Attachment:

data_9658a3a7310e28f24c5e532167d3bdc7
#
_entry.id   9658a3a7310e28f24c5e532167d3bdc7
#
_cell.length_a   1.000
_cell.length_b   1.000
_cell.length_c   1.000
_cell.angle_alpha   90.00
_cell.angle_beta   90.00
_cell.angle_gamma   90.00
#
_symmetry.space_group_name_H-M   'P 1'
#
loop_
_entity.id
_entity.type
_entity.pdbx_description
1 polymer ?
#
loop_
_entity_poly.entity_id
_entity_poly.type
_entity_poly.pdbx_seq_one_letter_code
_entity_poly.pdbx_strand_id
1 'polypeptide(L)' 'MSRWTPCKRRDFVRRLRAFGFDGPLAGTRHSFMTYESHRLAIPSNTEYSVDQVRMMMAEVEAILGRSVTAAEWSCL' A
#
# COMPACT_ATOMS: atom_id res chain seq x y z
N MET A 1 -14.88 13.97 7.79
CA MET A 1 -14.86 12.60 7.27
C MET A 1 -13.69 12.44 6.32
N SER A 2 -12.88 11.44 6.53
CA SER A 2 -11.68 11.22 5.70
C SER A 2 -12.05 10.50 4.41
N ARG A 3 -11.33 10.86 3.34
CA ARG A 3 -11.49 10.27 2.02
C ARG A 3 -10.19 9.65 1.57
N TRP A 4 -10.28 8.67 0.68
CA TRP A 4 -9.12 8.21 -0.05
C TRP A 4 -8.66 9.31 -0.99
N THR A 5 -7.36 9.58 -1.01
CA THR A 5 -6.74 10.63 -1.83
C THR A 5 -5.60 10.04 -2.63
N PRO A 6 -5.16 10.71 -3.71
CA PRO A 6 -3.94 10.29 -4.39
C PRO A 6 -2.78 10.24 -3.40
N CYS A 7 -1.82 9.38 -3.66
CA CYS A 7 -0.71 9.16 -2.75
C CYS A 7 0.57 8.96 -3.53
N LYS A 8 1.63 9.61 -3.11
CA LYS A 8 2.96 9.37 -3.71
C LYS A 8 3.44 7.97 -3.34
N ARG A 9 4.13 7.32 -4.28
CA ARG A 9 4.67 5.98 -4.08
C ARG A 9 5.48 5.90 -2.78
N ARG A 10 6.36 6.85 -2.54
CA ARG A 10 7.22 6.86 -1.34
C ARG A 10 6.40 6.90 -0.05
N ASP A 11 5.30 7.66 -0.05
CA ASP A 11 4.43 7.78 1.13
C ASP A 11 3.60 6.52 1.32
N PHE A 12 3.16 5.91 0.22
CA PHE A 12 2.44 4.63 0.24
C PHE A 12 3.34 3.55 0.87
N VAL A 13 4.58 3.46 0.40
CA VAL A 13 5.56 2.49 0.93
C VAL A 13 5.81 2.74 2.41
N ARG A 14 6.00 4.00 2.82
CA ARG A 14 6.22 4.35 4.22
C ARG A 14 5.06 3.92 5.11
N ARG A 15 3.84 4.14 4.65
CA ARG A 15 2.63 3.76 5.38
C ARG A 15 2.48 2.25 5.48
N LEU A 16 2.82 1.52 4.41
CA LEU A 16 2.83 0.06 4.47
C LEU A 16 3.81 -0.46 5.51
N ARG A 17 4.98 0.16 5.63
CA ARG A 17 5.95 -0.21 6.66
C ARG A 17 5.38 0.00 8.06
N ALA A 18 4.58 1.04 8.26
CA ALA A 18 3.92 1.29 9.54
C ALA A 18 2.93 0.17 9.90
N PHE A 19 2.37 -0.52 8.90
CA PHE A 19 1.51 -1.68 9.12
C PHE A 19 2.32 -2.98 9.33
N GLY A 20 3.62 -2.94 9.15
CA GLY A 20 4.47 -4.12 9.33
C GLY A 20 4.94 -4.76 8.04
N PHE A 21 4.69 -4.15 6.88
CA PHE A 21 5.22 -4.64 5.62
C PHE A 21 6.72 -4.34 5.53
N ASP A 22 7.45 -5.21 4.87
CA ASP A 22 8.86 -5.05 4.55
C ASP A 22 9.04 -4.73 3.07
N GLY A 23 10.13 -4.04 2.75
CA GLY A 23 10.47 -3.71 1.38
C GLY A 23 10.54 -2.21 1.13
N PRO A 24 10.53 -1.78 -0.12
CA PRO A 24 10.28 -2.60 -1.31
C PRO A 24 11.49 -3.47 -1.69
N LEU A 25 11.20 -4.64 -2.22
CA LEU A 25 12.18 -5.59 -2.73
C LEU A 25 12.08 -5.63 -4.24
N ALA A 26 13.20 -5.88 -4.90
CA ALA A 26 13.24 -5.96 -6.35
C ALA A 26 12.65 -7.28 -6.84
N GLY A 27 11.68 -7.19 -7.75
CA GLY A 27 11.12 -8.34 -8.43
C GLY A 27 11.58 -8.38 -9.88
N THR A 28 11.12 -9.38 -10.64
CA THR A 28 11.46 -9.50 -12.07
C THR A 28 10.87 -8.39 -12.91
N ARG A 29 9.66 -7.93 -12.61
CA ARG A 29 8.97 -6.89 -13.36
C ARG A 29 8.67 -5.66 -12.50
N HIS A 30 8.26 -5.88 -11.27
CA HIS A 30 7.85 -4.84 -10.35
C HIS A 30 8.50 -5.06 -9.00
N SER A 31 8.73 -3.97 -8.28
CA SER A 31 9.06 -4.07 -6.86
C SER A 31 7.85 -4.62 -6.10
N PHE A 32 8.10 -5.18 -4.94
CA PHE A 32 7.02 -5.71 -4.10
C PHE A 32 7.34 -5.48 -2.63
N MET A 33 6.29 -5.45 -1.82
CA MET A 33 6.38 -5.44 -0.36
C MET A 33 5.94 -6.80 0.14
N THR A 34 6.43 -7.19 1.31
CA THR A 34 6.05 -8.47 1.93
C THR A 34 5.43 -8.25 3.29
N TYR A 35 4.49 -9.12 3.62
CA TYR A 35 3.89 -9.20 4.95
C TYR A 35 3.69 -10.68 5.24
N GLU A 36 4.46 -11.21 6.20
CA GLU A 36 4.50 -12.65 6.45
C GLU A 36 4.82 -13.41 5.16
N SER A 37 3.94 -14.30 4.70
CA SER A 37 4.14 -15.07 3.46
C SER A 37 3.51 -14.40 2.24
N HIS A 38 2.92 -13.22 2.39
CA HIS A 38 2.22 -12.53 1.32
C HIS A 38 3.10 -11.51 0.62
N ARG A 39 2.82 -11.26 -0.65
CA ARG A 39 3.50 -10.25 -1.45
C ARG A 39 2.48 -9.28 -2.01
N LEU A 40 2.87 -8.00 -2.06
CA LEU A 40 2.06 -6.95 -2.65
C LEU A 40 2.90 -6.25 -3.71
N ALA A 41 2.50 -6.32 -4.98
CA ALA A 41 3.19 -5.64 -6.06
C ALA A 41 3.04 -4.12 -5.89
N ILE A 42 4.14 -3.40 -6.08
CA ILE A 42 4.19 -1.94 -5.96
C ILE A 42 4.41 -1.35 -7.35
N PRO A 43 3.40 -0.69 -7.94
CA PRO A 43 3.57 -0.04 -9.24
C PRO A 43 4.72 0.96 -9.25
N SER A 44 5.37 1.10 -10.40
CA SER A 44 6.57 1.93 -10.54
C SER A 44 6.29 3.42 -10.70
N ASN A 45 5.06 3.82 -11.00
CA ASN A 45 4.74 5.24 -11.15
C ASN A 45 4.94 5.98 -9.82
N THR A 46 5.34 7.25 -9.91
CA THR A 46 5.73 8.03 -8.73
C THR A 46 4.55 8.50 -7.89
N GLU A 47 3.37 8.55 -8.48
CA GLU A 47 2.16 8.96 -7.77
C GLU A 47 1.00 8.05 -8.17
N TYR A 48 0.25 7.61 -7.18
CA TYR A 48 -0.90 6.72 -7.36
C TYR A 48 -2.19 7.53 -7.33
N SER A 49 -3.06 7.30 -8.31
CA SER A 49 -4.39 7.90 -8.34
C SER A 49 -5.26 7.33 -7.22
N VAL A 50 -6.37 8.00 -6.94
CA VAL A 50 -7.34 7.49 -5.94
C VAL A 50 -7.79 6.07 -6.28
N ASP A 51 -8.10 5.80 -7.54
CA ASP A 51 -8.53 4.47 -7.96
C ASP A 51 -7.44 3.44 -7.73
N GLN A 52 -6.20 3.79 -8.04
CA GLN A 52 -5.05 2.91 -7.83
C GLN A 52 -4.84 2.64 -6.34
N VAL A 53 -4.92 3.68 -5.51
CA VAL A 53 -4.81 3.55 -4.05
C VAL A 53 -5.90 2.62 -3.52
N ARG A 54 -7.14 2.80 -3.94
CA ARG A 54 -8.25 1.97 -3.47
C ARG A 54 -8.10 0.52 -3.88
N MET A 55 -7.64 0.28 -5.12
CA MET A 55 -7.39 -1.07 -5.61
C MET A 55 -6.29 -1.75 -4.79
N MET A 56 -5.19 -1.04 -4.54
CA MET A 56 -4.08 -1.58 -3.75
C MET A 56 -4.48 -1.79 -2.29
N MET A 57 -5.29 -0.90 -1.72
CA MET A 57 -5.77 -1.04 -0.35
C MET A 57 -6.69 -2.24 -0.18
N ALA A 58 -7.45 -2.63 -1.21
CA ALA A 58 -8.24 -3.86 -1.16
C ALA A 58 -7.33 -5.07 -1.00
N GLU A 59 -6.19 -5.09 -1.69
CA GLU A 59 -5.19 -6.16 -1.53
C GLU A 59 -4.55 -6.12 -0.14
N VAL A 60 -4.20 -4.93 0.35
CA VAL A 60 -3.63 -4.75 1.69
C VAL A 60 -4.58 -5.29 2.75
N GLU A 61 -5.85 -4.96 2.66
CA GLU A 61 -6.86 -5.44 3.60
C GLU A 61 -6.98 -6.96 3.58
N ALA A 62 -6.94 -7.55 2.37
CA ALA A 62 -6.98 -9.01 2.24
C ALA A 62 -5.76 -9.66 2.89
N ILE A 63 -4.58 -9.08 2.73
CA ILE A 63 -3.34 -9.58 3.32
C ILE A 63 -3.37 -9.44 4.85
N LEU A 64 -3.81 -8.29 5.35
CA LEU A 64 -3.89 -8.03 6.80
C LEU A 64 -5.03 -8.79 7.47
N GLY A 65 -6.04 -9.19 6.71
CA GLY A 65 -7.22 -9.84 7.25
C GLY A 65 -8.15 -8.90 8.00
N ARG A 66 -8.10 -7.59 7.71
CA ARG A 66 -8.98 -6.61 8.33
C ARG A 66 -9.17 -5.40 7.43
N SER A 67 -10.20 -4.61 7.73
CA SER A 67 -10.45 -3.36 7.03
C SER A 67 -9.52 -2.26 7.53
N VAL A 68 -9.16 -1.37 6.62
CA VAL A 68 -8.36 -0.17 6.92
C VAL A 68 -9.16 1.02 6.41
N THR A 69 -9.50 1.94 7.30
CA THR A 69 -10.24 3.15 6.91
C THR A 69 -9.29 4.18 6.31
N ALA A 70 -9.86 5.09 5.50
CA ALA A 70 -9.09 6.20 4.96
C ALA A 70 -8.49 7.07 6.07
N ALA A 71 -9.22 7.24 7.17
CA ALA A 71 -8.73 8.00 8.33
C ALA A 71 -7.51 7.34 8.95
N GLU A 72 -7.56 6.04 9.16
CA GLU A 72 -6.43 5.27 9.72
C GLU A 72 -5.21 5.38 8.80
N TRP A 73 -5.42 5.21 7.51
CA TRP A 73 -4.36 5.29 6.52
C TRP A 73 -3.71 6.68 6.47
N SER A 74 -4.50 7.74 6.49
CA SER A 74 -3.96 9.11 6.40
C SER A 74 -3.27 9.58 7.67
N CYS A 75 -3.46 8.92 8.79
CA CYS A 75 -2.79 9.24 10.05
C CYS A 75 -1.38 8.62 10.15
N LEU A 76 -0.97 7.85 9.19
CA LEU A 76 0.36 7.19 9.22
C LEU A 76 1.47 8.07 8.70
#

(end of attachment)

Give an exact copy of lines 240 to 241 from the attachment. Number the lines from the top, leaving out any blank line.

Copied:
C ALA A 71 -7.51 7.34 8.95
N GLU A 72 -7.56 6.04 9.16